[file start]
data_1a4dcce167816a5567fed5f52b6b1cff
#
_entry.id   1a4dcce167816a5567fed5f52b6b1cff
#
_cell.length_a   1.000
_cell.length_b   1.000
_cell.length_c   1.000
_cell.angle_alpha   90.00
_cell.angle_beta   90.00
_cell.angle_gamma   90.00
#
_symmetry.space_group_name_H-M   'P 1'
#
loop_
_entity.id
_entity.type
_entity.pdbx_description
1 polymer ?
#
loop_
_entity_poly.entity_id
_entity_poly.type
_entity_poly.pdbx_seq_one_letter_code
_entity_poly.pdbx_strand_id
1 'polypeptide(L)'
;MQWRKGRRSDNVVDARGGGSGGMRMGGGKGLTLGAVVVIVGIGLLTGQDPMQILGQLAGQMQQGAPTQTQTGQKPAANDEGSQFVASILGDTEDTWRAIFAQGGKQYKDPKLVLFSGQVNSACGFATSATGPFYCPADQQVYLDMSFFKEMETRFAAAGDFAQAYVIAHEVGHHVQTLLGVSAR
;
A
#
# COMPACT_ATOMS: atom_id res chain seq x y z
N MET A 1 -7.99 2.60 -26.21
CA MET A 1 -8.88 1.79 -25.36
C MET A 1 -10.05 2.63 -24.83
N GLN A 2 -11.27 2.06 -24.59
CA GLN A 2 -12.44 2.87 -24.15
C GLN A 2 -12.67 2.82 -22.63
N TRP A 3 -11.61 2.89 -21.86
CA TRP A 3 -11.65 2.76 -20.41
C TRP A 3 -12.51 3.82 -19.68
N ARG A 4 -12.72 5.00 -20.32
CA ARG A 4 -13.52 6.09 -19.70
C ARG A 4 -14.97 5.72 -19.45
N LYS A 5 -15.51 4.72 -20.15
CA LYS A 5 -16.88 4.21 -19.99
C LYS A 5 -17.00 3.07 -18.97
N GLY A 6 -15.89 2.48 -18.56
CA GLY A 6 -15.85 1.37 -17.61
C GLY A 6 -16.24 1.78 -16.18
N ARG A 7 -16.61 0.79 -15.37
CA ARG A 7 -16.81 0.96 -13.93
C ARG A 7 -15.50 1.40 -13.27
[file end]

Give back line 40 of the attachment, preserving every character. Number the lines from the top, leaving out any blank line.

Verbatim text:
N ARG A 4 -12.72 5.00 -20.32